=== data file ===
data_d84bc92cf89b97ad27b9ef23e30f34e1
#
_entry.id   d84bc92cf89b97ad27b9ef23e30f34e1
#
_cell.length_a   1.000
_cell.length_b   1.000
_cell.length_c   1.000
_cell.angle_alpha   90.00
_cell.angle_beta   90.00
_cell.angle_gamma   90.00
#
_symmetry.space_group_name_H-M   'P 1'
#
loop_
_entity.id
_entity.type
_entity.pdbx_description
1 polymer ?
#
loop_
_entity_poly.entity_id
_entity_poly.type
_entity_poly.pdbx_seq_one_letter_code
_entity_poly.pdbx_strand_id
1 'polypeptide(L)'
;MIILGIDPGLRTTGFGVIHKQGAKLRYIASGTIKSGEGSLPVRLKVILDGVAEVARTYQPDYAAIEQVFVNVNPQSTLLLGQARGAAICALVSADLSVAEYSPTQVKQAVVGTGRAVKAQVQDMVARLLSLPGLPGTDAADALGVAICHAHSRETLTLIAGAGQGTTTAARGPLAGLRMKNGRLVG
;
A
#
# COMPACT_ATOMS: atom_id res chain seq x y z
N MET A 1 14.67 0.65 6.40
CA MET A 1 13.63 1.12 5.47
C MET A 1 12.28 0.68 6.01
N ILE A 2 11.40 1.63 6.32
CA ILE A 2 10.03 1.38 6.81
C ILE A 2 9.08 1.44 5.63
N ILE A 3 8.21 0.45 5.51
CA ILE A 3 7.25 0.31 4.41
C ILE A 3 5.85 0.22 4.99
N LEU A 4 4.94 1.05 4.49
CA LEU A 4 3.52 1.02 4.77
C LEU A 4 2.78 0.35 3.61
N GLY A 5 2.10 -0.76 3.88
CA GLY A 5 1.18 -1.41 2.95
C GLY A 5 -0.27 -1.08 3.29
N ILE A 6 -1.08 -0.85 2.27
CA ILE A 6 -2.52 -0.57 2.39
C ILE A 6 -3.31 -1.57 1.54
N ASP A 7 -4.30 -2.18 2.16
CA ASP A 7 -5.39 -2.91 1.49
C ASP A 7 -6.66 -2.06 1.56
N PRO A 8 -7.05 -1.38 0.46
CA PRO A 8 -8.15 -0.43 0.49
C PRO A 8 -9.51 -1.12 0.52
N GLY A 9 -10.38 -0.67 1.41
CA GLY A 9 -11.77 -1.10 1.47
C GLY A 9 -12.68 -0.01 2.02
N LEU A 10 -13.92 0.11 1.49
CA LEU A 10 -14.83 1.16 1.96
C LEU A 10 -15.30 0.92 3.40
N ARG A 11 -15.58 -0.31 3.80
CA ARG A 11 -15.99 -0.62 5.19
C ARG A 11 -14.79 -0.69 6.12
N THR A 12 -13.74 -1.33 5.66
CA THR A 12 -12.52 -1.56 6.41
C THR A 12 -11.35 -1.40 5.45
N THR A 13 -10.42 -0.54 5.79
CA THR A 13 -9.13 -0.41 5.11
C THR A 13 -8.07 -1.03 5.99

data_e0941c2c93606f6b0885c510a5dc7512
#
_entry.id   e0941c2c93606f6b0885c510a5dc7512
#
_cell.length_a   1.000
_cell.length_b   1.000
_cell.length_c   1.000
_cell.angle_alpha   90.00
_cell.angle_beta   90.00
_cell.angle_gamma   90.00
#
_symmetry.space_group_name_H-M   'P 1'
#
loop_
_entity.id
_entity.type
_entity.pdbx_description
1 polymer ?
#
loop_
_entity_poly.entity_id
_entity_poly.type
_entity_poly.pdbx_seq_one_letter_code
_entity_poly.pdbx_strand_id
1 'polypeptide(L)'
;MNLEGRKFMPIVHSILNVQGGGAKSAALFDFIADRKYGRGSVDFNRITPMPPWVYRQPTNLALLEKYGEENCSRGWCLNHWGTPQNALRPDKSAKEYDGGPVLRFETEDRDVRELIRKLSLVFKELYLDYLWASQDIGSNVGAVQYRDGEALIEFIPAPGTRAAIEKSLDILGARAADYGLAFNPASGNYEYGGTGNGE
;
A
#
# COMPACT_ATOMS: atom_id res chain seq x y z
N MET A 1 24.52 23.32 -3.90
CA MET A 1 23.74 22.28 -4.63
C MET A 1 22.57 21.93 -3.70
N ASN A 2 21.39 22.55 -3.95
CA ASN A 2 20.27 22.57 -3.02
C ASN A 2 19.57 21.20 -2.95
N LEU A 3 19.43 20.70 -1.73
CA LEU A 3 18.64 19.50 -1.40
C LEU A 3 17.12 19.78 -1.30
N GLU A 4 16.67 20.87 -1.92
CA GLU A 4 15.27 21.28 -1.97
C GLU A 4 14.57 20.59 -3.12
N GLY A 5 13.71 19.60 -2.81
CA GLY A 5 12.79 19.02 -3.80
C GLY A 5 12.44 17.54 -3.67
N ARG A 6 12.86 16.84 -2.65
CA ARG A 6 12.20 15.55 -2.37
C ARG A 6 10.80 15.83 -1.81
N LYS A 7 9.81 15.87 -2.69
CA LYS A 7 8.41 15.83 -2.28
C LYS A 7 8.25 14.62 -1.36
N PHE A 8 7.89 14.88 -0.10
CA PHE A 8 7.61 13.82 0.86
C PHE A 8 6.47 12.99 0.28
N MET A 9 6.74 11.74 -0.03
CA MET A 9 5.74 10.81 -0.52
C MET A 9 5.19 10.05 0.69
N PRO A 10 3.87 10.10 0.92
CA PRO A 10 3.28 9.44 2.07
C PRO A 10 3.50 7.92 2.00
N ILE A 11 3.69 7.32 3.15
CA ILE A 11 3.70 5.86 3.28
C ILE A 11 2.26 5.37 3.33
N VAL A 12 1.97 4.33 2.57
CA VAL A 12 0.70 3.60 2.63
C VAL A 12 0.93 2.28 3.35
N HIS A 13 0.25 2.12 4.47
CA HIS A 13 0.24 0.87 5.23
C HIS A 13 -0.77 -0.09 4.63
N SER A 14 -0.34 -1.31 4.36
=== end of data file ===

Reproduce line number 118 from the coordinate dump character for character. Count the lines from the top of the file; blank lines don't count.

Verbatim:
N LYS A 7 9.81 15.87 -2.69